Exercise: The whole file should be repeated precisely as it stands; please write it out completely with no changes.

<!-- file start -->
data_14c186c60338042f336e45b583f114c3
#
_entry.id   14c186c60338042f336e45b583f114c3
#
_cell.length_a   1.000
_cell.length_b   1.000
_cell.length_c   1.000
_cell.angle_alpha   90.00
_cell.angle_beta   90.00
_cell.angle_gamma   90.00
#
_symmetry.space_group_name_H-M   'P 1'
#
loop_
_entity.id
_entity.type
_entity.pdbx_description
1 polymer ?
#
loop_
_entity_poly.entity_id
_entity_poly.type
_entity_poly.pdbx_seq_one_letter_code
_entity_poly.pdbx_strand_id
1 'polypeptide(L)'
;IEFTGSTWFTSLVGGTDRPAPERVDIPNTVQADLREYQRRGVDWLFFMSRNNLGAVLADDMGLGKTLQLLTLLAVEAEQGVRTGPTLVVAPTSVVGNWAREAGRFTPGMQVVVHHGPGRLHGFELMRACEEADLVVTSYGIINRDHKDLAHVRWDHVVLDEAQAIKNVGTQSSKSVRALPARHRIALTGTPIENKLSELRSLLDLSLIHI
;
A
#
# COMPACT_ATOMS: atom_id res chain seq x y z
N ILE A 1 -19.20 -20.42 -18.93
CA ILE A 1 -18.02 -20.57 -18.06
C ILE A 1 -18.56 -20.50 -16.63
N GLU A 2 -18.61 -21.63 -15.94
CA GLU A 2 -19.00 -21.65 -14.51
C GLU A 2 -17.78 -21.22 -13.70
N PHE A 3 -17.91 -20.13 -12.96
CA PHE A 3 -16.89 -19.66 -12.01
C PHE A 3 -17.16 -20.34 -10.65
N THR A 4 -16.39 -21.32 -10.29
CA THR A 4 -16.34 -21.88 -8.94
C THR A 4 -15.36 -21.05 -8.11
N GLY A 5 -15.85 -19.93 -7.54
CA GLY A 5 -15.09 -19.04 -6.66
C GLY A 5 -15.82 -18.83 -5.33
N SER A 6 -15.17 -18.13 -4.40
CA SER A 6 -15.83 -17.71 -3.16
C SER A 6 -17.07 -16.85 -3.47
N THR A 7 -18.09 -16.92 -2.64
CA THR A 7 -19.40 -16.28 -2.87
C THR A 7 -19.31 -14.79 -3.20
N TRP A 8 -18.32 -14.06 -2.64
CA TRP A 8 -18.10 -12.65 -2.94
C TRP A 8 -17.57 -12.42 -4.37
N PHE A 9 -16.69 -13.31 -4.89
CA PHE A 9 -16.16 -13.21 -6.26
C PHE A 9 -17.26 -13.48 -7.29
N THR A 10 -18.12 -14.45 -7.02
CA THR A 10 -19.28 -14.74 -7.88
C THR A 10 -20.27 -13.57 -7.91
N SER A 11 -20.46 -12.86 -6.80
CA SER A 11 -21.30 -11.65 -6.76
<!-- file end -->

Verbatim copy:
data_14c186c60338042f336e45b583f114c3
#
_entry.id   14c186c60338042f336e45b583f114c3
#
_cell.length_a   1.000
_cell.length_b   1.000
_cell.length_c   1.000
_cell.angle_alpha   90.00
_cell.angle_beta   90.00
_cell.angle_gamma   90.00
#
_symmetry.space_group_name_H-M   'P 1'
#
loop_
_entity.id
_entity.type
_entity.pdbx_description
1 polymer ?
#
loop_
_entity_poly.entity_id
_entity_poly.type
_entity_poly.pdbx_seq_one_letter_code
_entity_poly.pdbx_strand_id
1 'polypeptide(L)'
;IEFTGSTWFTSLVGGTDRPAPERVDIPNTVQADLREYQRRGVDWLFFMSRNNLGAVLADDMGLGKTLQLLTLLAVEAEQGVRTGPTLVVAPTSVVGNWAREAGRFTPGMQVVVHHGPGRLHGFELMRACEEADLVVTSYGIINRDHKDLAHVRWDHVVLDEAQAIKNVGTQSSKSVRALPARHRIALTGTPIENKLSELRSLLDLSLIHI
;
A
#
# COMPACT_ATOMS: atom_id res chain seq x y z
N ILE A 1 -19.20 -20.42 -18.93
CA ILE A 1 -18.02 -20.57 -18.06
C ILE A 1 -18.56 -20.50 -16.63
N GLU A 2 -18.61 -21.63 -15.94
CA GLU A 2 -19.00 -21.65 -14.51
C GLU A 2 -17.78 -21.22 -13.70
N PHE A 3 -17.91 -20.13 -12.96
CA PHE A 3 -16.89 -19.66 -12.01
C PHE A 3 -17.16 -20.34 -10.65
N THR A 4 -16.39 -21.32 -10.29
CA THR A 4 -16.34 -21.88 -8.94
C THR A 4 -15.36 -21.05 -8.11
N GLY A 5 -15.85 -19.93 -7.54
CA GLY A 5 -15.09 -19.04 -6.66
C GLY A 5 -15.82 -18.83 -5.33
N SER A 6 -15.17 -18.13 -4.40
CA SER A 6 -15.83 -17.71 -3.16
C SER A 6 -17.07 -16.85 -3.47
N THR A 7 -18.09 -16.92 -2.64
CA THR A 7 -19.40 -16.28 -2.87
C THR A 7 -19.31 -14.79 -3.20
N TRP A 8 -18.32 -14.06 -2.64
CA TRP A 8 -18.10 -12.65 -2.94
C TRP A 8 -17.57 -12.42 -4.37
N PHE A 9 -16.69 -13.31 -4.89
CA PHE A 9 -16.16 -13.21 -6.26
C PHE A 9 -17.26 -13.48 -7.29
N THR A 10 -18.12 -14.45 -7.02
CA THR A 10 -19.28 -14.74 -7.88
C THR A 10 -20.27 -13.57 -7.91
N SER A 11 -20.46 -12.86 -6.80
CA SER A 11 -21.30 -11.65 -6.76